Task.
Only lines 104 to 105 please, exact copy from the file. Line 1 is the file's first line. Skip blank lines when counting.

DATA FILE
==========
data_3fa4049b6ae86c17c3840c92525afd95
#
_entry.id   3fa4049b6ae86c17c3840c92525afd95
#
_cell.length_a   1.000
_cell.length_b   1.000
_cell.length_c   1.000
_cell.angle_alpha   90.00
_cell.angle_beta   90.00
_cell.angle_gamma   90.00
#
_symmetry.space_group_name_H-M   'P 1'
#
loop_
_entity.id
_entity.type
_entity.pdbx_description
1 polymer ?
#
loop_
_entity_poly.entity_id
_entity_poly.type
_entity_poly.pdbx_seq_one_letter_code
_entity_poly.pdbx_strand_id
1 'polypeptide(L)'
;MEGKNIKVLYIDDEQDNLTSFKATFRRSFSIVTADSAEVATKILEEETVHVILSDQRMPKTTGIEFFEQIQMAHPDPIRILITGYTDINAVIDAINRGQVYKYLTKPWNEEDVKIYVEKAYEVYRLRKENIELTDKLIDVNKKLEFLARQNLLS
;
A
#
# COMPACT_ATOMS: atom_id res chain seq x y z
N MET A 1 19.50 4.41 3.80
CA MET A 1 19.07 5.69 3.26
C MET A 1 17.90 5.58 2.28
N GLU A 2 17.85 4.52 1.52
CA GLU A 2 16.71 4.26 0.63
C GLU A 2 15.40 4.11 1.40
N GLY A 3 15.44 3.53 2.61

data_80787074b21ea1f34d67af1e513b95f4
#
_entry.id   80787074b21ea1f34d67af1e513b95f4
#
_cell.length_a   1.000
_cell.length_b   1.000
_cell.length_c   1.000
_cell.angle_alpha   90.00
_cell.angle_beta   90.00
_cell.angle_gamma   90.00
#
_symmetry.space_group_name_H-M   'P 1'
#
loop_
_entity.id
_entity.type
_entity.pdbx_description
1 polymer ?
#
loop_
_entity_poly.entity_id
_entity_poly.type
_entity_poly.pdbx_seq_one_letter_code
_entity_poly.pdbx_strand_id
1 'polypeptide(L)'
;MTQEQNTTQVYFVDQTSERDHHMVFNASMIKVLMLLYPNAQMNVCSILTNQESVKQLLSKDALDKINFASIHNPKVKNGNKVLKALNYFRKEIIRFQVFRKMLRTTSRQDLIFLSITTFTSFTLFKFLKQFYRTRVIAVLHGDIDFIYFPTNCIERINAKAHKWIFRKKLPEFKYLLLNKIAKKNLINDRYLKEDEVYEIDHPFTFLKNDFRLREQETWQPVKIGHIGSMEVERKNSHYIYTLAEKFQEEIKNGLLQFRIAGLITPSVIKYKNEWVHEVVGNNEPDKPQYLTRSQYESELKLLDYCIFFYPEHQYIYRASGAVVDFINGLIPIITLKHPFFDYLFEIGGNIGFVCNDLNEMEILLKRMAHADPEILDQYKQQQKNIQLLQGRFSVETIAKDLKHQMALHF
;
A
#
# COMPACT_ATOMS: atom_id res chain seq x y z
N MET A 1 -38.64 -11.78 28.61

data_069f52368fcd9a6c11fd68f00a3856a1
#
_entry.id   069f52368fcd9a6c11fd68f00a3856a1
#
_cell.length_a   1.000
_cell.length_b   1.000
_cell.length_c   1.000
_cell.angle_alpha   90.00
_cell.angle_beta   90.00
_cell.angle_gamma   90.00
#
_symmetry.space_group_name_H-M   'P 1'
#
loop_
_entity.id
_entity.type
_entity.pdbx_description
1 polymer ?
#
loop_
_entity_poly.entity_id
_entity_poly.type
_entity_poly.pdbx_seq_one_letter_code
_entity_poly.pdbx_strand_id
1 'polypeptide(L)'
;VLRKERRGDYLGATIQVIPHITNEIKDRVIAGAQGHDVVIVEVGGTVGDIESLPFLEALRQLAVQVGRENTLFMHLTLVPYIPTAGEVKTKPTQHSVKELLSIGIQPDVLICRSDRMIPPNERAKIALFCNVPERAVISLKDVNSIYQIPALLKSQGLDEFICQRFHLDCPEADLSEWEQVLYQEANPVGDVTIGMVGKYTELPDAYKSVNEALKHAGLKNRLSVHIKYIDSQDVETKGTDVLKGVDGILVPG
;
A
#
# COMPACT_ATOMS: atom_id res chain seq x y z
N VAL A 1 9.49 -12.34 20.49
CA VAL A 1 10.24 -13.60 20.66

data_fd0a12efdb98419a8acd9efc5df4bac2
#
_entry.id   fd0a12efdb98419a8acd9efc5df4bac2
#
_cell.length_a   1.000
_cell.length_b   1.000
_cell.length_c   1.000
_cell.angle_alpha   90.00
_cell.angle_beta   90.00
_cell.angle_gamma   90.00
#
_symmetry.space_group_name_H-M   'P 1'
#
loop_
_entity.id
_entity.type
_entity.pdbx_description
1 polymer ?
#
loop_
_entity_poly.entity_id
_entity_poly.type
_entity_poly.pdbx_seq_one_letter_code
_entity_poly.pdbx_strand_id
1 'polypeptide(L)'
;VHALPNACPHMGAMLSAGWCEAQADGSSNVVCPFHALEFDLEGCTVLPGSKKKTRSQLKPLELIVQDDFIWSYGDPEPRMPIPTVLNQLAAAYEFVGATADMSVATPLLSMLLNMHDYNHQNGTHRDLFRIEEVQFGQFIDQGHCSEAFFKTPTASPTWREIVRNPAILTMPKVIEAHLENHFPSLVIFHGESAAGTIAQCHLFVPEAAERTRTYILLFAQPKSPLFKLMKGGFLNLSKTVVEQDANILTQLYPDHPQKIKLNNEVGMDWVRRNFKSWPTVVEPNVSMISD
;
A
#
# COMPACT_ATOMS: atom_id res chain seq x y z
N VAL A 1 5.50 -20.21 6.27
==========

#
_cell.length_a   1.000